“I’d swear he was the same guy. He was the spitting image.” It’s a saying that speaks of two being as one, and yet being fundamentally different. An apt phrase for the messy business of representing identity. These thoughts are provisional, but have been triggered by pondering the ideas of Internet Identity and the Semantic Web. Any discussion of representation taps into a long historical dialog.
We look to the photograph to clarify, to lift the fog of ambiguity, to testify. Muybridge’s photos settled a bet by revealing the manner in which a horse truly runs. Speaking of the power of photography to capture the image, Susan Sontag said:
A photograph is not only an image (as a painting is an image), it is also a trace, something directly stenciled off the real, like a foot print or a death mask.
Visual evidence is highly convincing– we say seeing is believing. The voice can testify to the facts of the case. The written word, except for the wet ink signature, is open to many interpretations. But both seem to rely on conveying what is physically seen with the eyes.
On the Network, we try to create a tapestry of unique numerical endpoints– and we assign names to the space so that we may become conversant with it. It’s a supergluing of a signifier to the signified. It’s a kind of attachment that doesn’t happen in natural language. It’s like saying “I mean what I say, and I say what I mean.” It’s the ambiguity in language that lets the future in. A simple way to understand this is to consider a chart in Sean Hall’s book on Semiotics: This Means This, This Means That:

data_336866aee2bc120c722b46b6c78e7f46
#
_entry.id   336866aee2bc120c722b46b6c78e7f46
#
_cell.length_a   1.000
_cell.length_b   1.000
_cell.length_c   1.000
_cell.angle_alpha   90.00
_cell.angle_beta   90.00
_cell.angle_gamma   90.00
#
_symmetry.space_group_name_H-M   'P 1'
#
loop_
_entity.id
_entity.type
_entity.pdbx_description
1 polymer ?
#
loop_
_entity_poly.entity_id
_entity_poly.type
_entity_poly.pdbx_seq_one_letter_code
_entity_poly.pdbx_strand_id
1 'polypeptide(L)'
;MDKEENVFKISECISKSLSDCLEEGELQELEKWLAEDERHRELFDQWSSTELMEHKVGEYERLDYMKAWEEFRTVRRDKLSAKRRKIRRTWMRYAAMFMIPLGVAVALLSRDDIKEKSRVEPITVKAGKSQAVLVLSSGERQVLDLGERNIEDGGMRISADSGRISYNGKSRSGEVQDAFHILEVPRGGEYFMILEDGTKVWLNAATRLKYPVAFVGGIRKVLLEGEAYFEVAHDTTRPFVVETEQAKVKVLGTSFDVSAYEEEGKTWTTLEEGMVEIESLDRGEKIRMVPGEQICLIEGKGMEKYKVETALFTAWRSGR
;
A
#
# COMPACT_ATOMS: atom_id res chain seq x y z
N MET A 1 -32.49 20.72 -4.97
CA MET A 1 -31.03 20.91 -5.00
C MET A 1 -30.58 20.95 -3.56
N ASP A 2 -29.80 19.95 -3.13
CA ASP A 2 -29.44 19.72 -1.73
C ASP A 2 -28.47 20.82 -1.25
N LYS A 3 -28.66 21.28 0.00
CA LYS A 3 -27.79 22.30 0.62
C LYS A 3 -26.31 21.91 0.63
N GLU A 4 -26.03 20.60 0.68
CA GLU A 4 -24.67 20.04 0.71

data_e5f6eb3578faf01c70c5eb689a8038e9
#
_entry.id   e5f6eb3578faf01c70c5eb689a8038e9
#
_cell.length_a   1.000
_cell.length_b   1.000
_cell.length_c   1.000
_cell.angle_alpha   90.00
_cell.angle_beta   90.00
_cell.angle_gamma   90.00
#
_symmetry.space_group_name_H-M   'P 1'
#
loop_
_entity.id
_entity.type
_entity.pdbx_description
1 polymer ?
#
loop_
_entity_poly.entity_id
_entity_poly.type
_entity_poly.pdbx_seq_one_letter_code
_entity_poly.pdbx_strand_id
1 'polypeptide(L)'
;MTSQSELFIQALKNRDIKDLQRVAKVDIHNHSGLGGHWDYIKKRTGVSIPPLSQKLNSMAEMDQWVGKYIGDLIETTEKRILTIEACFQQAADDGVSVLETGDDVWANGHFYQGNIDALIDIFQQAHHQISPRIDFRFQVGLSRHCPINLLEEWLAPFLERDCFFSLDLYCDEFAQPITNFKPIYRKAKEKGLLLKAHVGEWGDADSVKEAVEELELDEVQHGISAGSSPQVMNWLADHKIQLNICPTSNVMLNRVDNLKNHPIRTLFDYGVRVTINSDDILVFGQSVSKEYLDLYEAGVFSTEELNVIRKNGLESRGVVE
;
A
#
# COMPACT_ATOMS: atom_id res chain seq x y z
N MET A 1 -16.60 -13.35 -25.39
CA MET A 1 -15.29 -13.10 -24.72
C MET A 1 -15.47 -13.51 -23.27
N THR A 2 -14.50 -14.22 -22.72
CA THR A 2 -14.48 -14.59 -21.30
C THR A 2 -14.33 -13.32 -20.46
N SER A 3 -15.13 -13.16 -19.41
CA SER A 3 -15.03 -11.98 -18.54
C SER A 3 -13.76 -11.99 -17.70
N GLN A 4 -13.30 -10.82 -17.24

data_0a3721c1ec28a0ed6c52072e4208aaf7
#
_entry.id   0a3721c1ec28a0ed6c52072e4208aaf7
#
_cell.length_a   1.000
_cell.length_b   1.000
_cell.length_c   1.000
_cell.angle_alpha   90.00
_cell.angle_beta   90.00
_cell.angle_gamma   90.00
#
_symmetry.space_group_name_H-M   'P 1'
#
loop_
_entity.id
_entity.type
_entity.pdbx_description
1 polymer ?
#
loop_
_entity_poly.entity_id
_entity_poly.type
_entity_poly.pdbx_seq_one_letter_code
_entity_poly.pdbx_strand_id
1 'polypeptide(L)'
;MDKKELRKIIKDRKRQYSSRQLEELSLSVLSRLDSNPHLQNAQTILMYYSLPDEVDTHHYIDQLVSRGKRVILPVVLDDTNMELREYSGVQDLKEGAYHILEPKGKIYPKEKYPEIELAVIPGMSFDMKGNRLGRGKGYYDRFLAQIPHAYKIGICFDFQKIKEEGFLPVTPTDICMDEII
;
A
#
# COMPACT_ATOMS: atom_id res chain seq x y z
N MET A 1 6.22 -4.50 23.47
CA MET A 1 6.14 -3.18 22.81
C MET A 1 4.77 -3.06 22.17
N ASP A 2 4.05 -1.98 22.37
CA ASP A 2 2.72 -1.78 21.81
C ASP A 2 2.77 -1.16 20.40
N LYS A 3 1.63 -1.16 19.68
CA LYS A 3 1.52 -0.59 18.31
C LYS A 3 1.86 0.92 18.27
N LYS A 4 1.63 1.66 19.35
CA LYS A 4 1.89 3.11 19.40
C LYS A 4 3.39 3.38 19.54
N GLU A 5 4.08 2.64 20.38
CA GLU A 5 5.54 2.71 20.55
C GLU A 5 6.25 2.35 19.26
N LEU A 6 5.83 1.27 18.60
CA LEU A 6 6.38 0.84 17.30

The truth value of the table? True in every case, and the size of the table is unlimited. There’s a slipperiness to language that allows a play of meaning across a field of usage.
A namespace relies on coordinates in space as opposed names and language. We claim a name in a particular space to take it out of circulation. We preserve its uniqueness with technology and the law. As we apply Occam’s Razor across the technology of the Network, we might think about where we can allow the signifier to play freely.
For instance what if your display name (not your login name or your opaque database key) on a social network didn’t have to be unique or even singular? What if it was identifiable through its relationships, connections, geography, avatar, and activity streams? Allow the messiness of the world to be mirrored in the messiness of the Network. In the wild, Identity isn’t created through unique identifiers, but rather through the intersection of different lines of activity flows through time– the collection of differences. Or as Saussure calls them a system of difference. Laclau explores the idea a bit more:
We know, from Saussure, that language (and by extension, all signifying systems) is a system of differences, that linguistic identities, -values – are purely relational and that, as a result, the totality of language is involved in each single act of signification. Now, in that sense, it is clear that the totality is essentially required – if the differences did not constitute a system, no signification at all would be possible. The problem, however, is that the very possibility of signification is the system, and the very possibility of the system is the possibility of its limits. But if what we are talking about are the limits of a signifying system, it is clear that those limits cannot be themselves signified, but have to show themselves as the interruption or breakdown of the process of signification. Thus we are left with the paradoxical situation that what constitutes the condition of possibility of a signifying system – its limits – is also what constitutes its condition of impossibility – a blockage of the continuous expansion of the process of signification.
In the technology of language and the language of technology, we imagine a kind of systematic extensibility that can capture meaning and the play of signification in real time. But can it?